What Makes Jewish Law Different from Both Ancient and Modern Law—and Other Reflections of a Bible Scholar

In the American legal system, punishments meted out in criminal cases almost never involve compensation for the victim—often leading victims or their families to follow up criminal prosecutions with civil suits. By contrast, notes Jeremiah Unterman, biblical and talmudic law make both punishment for the wrongdoer and restitution for the victim priorities in the sentencing of criminals. Just as stark is the contrast between Jewish law and its ancient competitors: Unterman notes that Hammurabi’s code of 282 laws contain not a single statute for the protection of the poor, while the Pentateuch constantly cites the needs of paupers, widows, orphans, and strangers.

In a wide-ranging interview by Dru Johnson, Unterman discusses these subjects, along with his own career, his experiences in the Six-Day War, and much else.

Read more at Center for Hebraic Thought

More about: American law, Ancient Near East, Hebrew Bible, Jewish law, Judaism

Why Saturday Was a Resounding Defeat for Iran

Yaakov Lappin provides a concise and useful overview of what transpired on Saturday. For him, the bottom line is this:

Iran and its jihadist Middle Eastern axis sustained a resounding strategic defeat. . . . The fact that 99 percent of the threats were intercepted means that a central pillar of Iranian force projection—its missile and UAV arsenals—has been proven to be no match for Israel’s air force, for its multilayered air-defense system, or for regional cooperation with allies.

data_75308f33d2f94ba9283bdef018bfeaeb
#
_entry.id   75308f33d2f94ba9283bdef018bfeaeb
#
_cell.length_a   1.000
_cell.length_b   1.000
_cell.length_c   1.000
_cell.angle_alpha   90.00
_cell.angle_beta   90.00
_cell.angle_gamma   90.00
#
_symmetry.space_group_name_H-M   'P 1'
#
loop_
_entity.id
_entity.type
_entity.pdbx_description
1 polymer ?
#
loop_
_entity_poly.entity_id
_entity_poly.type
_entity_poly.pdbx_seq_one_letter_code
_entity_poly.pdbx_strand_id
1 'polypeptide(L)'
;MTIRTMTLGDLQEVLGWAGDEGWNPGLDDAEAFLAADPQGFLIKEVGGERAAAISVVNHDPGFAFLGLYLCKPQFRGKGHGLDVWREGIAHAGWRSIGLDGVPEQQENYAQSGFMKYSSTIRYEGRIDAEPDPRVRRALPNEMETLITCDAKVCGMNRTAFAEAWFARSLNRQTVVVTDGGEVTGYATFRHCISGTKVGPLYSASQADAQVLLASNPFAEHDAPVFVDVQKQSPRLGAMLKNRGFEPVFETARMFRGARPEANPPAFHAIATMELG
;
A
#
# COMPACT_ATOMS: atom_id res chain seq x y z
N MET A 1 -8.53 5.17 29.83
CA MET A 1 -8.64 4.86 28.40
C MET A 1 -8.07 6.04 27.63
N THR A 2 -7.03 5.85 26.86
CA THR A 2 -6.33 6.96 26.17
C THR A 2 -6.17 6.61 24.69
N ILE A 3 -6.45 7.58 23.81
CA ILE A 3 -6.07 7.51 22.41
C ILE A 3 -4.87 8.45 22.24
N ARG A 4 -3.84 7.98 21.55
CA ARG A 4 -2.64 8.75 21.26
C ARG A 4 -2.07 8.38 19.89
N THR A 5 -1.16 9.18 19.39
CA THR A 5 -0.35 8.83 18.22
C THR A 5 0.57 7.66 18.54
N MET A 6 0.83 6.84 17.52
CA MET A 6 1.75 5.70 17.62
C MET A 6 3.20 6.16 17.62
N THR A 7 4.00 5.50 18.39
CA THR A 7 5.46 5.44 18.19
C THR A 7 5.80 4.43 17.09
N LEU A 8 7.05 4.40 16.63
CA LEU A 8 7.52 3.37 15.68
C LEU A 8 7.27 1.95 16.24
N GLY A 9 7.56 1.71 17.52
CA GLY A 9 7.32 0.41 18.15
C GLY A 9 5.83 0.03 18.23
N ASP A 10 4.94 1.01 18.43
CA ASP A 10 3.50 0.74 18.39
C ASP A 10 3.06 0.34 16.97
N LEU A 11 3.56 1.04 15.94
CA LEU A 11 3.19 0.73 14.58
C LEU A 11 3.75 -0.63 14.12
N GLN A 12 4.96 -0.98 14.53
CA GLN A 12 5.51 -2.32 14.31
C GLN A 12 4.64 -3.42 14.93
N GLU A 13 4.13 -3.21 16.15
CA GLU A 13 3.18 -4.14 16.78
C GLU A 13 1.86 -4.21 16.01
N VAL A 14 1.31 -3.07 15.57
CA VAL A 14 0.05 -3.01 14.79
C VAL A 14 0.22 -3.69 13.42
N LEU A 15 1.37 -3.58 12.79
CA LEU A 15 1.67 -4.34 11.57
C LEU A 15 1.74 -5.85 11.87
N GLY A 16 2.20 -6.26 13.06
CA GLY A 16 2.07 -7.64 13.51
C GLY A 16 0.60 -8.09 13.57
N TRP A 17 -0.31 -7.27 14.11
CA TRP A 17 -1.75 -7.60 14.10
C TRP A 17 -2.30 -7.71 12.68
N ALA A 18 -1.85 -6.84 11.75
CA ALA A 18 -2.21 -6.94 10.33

Iran must now await Israel’s retaliation, and unlike Israel, Iranian air defenses are by comparison limited in scope. After its own failure on Sunday, Iran now relies almost exclusively on Hizballah for an ability to threaten Israel.

And even as Iran continues to work on developing newer and deadlier missiles, the IDF is staying a few steps ahead:

Israel is expecting its Iron Beam laser-interception system, which can shoot down rockets, mortars, and UAVs, to become operational soon, and is developing an interceptor (Sky Sonic) for Iran’s future hypersonic missile (Fattah), which is in development.

The Iron Beam will change the situation in a crucial way. Israell’s defensive response on Saturday reportedly cost it around $1 billion. While Iron Beam may have to be used in concert with other systems, it is far cheaper and doesn’t run the risk of running out of ammunition.

Read more at JNS

More about: Hizballah, Iran, Iron Dome, Israeli Security, Israeli technology